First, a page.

Why Budapest?

It’s in a fantastic central European position on the Danube, surrounded by seven other countries in the Carpathian Basin. Here hilly Buda on the west bank meets flat Pest on the east. There is a fascinating collision of cultures: Austrians, Magyars, Soviets and Nazis all jostling for position in a grizzly political soup. And the cars stop for you at zebra crossings.


What do you miss most when you are away?

My daughters and partner, unless I have brought them with me.


What’s the first thing you do when you return?

Hang large prints of the best photos on the wall (they raise a smile daily), and type up my travel journal so I never forget the experience.


Where is the best place to stay?

The Mamaison Andrassy Hotel (Andrassy Ut. 111, H-1063, 00 36 1 462 2100;; doubles from £65). It is set in a quiet side street just off the emblematic Heroes’ Square.


Where would you meet friends for a drink?

Abszint (Andrassy Ut. 34; 00 36 1 332 4993; It’s a groovy little bar and brasserie near to Oktogon.


Where is your favourite place for lunch?

Lanchid Palota (Fo Ut. 1, H-1011; 00 36 1 505 0150; has a brilliant aspect on the west bank right in front of the charming Chain Bridge, so you can watch the river traffic come and go, preferably in the sun. Alternatively, go to Robinson (Varosligeti to, 1146; 00 36 1 422 0222;, situated right on the duck pond in the Varosliget park.


And for dinner?

Callas (Andrassy Ut. 20, 1061; 00 36 1 354 0954; Directly opposite the State Opera House, it has huge Art Deco ceilings reminiscent of the Wolseley on London’s Piccadilly.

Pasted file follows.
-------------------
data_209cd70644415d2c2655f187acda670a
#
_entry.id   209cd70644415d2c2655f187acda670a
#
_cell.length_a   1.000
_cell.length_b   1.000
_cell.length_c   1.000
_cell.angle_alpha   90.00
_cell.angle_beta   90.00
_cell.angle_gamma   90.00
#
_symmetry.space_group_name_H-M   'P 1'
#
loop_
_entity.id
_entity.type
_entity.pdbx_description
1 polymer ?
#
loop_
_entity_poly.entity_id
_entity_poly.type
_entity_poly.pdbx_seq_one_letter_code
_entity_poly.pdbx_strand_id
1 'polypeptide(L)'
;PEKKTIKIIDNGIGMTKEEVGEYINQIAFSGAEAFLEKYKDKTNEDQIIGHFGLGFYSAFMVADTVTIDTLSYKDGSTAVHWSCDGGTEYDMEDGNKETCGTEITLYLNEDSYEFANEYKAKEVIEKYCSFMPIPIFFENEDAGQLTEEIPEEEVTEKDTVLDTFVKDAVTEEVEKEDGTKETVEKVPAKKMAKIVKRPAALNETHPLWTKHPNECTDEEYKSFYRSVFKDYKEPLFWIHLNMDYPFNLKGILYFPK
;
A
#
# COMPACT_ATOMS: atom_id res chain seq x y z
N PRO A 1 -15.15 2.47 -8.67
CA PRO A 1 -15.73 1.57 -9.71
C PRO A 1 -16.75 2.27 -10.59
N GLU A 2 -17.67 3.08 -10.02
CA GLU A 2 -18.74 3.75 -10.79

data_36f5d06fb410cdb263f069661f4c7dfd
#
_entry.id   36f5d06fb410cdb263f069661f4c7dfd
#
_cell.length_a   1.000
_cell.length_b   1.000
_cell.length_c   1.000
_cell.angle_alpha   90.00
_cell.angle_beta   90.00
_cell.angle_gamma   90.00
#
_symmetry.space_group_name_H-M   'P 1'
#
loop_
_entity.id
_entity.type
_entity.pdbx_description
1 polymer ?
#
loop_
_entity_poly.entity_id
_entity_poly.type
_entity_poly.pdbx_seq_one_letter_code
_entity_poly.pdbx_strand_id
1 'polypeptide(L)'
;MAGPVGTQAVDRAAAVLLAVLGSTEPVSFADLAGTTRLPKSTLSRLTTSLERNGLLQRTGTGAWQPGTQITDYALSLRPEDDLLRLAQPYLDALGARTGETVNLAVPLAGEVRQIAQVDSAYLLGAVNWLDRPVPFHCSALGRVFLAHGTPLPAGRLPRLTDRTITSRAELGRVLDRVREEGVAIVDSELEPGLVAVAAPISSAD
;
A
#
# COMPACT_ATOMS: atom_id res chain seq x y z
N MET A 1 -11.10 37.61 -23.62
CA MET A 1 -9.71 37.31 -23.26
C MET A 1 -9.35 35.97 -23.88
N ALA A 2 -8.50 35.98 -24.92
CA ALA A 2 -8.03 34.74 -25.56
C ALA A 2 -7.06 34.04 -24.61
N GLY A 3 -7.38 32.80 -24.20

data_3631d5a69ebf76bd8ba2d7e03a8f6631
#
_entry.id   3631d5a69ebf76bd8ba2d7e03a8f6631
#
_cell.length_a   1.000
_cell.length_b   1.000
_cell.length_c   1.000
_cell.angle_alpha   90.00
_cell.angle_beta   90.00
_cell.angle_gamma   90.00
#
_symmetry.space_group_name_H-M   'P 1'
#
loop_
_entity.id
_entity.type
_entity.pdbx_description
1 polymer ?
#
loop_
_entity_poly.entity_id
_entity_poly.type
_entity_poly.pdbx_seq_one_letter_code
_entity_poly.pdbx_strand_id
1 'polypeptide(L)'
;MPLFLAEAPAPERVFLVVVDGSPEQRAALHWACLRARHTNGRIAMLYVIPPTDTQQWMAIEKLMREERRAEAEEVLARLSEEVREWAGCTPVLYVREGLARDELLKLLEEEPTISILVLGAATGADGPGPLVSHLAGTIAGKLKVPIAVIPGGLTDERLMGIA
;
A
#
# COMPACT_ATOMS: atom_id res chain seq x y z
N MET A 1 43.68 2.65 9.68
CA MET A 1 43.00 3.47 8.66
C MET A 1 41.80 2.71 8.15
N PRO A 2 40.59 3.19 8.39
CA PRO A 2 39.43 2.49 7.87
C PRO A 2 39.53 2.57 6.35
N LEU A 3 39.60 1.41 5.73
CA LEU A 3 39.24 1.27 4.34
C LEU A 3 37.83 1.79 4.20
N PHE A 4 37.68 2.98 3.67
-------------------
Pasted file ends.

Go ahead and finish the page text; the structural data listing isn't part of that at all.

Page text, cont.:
Where would you send a first-time visitor?

To the top of St. Stephen’s Basilica for a panoramic view of the whole city – the so-called Panorama Korkilato. You can take the lift or walk the (precisely) 400 steps. Or go up the hill to the Royal Palace to view the full splendour of the Danube and the magnificent Houses of Parliament on the other bank.


What would you tell them to avoid?

Vaci Utca, unless you like travelling overseas just to find yourself in the equivalent of Oxford Street.


Public transport or taxi?

Public transport. The Metro is clean and cheap, and the trams work fine too.


Handbag or moneybelt?

Handbag. Budapest feels totally safe and the people are very friendly wherever you go.


What should I take home with me?

A theatrical mask from the State Opera House, or a gruesome memento from the House of Terror, the former headquarters of the dreaded Arrowcross secret police, where they tortured thousands in the basement cells.